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Days of Valor: An Inside Account of the Bloodiest Six Months of the Vietnam War
     

Days of Valor: An Inside Account of the Bloodiest Six Months of the Vietnam War

by Robert L. Tonsetic
 

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The 199th Light Infantry Brigade was created from three U.S. infantry battalions of long lineage as a fast reaction force to place in Vietnam. As the book begins, in December 1967, the brigade has been at war for a year, and many of its battered 12-month men are returning home. The Communists seem to be in a lull, and the brigade commander requests a transfer to a

Overview

The 199th Light Infantry Brigade was created from three U.S. infantry battalions of long lineage as a fast reaction force to place in Vietnam. As the book begins, in December 1967, the brigade has been at war for a year, and many of its battered 12-month men are returning home. The Communists seem to be in a lull, and the brigade commander requests a transfer to a more active sector, just above Saigon. Through January the battalions sense increasing enemy strength, NVA personnel now mixed with Viet Cong units. But the enemy is lying low, and a truce has even been declared for the Vietnamese New Year, the holiday called Tet.

On January 30, 1968, the storm broke loose, as Saigon and nearly every provincial capital was overrun by VC and NVA bursting in unexpected strength from their base camps. In this book we learn the most intimate details of combat, as the Communists fight with rockets, mortars, Chinese claymores, mines, machine guns and AK-47s. The battles evolve into an enemy favoring the cloak of night, the jungle—both urban and natural—and subterranean fortifications, against U.S. forces favoring direct confrontational battle supported by air and artillery. When the lines are only 25 yards apart, however, there is little way to distinguish between the firepower or courage of the assailants and the defenders, or even who is who at any given moment, as both sides have the other in direct sight.

Days of Valor covers the height of the Vietnam War, from the nervous period just before Tet, through the defeat of that offensive, to the highly underwritten yet equally bloody NVA counteroffensive launched in May 1968. It ends with a brief note about the 199th LIB being deactivated in spring 1970, furling its colors after suffering 753 dead and some 5,000 wounded. The brigade had only been a temporary creation, intended for one purpose, and though its heroism is now a matter of history, it should remain a source of pride for all Americans.

Editorial Reviews

E Fennel
“... this book has no other purpose other than to disclose the valor and sacrifice of those who fought during this period. … This book took me by surprise. I had begun the task to review a log of war, to gain new admiration of valor and courage. In the end, not only had I gained a renewed appreciation of courage and valor, but more importantly I had to come face to face with the enormity of loss and grief that is forever imposed on our soldiers. This book is a path to share that cost. “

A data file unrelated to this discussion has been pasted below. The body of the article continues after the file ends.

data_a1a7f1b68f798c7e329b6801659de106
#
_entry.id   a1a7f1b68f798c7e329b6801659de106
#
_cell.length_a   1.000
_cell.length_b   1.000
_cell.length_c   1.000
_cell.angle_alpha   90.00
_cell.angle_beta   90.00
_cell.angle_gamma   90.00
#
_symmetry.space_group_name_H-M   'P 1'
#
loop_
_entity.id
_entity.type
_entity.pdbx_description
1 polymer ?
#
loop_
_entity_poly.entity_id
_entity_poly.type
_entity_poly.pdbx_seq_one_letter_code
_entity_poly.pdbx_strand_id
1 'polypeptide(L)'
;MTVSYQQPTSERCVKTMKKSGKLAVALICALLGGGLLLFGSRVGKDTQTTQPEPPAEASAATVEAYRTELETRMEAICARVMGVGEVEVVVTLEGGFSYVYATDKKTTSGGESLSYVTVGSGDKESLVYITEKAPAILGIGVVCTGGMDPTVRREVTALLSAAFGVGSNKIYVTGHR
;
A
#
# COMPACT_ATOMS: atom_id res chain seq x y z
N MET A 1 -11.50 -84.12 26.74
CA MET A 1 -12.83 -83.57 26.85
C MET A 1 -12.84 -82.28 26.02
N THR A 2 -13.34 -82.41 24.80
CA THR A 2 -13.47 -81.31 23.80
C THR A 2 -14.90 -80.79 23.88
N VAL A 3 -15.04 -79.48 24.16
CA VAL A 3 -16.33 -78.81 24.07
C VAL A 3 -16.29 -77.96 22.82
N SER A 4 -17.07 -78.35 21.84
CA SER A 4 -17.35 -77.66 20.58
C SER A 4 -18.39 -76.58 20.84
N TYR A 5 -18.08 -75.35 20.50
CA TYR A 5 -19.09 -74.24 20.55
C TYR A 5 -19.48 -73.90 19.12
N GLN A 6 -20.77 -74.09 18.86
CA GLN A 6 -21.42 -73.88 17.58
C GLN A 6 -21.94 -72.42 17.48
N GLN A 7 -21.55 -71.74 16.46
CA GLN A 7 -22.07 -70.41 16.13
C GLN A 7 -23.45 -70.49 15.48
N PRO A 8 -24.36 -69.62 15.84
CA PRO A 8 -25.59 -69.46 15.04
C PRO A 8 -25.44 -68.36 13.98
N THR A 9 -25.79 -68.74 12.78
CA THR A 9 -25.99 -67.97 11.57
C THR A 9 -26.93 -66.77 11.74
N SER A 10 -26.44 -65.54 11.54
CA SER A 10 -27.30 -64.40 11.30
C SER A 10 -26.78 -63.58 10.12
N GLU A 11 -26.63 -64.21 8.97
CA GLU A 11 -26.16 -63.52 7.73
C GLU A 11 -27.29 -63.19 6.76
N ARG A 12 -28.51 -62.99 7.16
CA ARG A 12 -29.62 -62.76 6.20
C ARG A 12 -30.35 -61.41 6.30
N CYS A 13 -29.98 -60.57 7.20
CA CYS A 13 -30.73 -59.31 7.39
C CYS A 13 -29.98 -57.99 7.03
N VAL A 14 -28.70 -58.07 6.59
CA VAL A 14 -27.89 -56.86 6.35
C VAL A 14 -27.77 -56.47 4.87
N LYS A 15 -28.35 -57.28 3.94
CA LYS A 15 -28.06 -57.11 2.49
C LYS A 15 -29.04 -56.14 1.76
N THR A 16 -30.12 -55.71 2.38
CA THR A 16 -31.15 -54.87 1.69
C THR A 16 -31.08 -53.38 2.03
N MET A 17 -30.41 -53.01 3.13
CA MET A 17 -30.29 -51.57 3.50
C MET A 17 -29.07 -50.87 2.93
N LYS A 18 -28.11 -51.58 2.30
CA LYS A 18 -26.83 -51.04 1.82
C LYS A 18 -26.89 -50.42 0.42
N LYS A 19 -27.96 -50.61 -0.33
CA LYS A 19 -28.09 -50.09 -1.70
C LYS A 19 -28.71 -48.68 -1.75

VIETNAM MAGAZINE
"…will resonate with veterans, especially grunts who served anywhere in Vietnam….offers historical insights for today…a worthy memorial."
VVA
Tonsetic, who commanded an infantry company, relies heavily first person infantrymen to paint a picture of almost non-stop combat action…”
Collected Miscellany
"… a spell binding account of the 199th Light Infantry Brigade's actions surrounding the Tet Offensive… an excellent memorial to the exploits of this fighting unit."

Product Details

ISBN-13:
9781935149385
Publisher:
Casemate Publishers
Publication date:
11/15/2010
Pages:
320
Sales rank:
638,039
Product dimensions:
5.90(w) x 8.90(h) x 0.90(d)

Meet the Author

Robert Tonsetic was born and raised in Pittsburgh, PA. He graduated from the University of Pittsburgh with a BA in English Literature in 1964. Upon graduation, he entered the US Army as an infantry second lieutenant. After completing Special Forces training in 1966, he served a tour in Thailand with the 46th Special Forces Company. He was subsequently assigned to the 199th Light Infantry Brigade in Vietnam, serving as a rifle company commander during the Tet and May Offensives of 1968. In 1970, he returned to Vietnam as a senior advisor to South Vietnamese Ranger and Airborne battalions. His decorations for his wartime service include the Distinguished Service Cross, the Silver Star, and the Bronze Star for Valor. He retired from the Army at the rank of Colonel in 1991, after completing a three year assignment as a faculty member at the NATO Defense College in Rome, Italy. Upon his return to the US, Robert earned a Doctorate in Education, and was employed at the University of Central Florida as a staff member and adjunct professor. He currently lives with his wife, Polly, on Maryland's eastern shore.

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